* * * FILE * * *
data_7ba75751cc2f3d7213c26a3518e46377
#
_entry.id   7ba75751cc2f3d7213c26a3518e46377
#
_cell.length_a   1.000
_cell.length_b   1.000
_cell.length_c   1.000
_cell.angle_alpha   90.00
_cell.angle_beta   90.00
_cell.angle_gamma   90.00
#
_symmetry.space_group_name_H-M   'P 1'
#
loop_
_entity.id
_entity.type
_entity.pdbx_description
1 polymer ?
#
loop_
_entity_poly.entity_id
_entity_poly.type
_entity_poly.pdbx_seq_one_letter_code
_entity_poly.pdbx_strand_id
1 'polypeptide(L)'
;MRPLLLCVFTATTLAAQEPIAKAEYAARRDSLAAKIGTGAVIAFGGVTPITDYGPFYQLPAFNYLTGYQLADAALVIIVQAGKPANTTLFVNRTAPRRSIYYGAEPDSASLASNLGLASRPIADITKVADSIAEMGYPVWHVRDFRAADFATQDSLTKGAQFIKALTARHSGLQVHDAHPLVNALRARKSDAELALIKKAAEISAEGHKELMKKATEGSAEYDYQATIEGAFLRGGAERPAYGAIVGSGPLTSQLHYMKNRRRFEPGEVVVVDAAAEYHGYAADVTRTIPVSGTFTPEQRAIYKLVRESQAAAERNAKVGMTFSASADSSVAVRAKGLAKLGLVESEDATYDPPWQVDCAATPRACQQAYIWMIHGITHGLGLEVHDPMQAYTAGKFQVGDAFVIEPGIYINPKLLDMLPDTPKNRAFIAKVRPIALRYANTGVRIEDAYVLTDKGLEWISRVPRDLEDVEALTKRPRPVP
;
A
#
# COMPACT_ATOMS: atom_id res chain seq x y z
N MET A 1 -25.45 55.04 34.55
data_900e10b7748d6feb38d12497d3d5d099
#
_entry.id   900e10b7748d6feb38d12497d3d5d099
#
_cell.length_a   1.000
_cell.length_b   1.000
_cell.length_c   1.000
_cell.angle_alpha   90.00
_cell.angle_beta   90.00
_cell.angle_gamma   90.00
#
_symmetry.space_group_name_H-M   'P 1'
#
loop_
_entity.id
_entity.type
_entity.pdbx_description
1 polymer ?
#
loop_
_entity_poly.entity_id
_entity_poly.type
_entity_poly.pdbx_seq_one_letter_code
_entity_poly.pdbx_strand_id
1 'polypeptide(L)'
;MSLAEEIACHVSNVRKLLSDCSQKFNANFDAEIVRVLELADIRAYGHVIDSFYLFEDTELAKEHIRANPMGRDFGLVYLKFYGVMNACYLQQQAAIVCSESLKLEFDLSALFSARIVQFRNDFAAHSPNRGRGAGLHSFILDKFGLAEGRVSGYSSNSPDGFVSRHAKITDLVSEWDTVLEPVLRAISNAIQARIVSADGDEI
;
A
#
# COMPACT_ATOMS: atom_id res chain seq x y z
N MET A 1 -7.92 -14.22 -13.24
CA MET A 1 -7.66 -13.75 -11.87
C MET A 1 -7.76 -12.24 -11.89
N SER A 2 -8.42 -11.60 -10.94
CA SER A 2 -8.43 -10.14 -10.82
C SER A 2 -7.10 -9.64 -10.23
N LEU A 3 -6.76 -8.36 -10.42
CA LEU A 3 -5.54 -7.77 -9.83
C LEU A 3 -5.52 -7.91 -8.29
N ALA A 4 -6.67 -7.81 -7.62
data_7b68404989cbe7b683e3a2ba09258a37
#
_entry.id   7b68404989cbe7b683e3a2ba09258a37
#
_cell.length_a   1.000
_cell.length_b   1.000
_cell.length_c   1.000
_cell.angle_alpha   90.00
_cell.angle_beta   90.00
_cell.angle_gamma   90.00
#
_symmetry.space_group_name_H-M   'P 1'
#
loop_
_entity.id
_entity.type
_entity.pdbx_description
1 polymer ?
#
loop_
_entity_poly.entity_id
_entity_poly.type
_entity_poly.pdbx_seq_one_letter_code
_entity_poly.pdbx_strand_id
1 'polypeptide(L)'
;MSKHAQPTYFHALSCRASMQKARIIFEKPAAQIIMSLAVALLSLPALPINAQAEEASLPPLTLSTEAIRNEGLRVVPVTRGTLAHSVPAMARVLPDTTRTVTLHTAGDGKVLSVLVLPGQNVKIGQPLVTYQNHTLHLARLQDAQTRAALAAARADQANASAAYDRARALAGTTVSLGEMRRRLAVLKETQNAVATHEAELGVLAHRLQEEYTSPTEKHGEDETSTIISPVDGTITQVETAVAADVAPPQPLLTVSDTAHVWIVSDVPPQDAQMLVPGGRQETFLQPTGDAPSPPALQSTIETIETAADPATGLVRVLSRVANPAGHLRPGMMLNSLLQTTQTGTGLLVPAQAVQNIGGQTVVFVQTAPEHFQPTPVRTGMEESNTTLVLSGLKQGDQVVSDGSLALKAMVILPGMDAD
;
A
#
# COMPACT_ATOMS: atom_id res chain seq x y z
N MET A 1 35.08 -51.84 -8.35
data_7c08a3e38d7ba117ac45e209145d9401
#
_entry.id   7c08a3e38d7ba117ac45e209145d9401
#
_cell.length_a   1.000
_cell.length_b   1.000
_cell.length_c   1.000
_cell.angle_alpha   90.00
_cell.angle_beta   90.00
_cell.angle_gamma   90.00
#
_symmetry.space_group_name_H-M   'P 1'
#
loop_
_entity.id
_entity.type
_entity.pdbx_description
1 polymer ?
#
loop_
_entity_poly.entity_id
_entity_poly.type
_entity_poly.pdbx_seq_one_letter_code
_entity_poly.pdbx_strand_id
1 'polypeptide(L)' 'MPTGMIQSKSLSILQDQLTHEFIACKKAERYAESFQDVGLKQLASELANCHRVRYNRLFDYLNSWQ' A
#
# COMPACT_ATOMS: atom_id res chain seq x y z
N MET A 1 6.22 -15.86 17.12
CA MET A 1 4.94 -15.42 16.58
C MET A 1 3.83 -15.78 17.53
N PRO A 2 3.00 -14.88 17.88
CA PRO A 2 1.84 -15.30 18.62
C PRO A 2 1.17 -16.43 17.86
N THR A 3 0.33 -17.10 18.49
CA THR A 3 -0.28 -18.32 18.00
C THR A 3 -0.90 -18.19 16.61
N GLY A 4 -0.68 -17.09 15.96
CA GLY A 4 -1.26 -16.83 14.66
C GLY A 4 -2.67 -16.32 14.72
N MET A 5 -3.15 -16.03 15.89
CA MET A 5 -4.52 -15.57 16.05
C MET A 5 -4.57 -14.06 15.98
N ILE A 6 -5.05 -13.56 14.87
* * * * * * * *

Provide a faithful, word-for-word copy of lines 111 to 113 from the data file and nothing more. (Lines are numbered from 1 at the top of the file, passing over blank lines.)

_cell.angle_beta   90.00
_cell.angle_gamma   90.00
#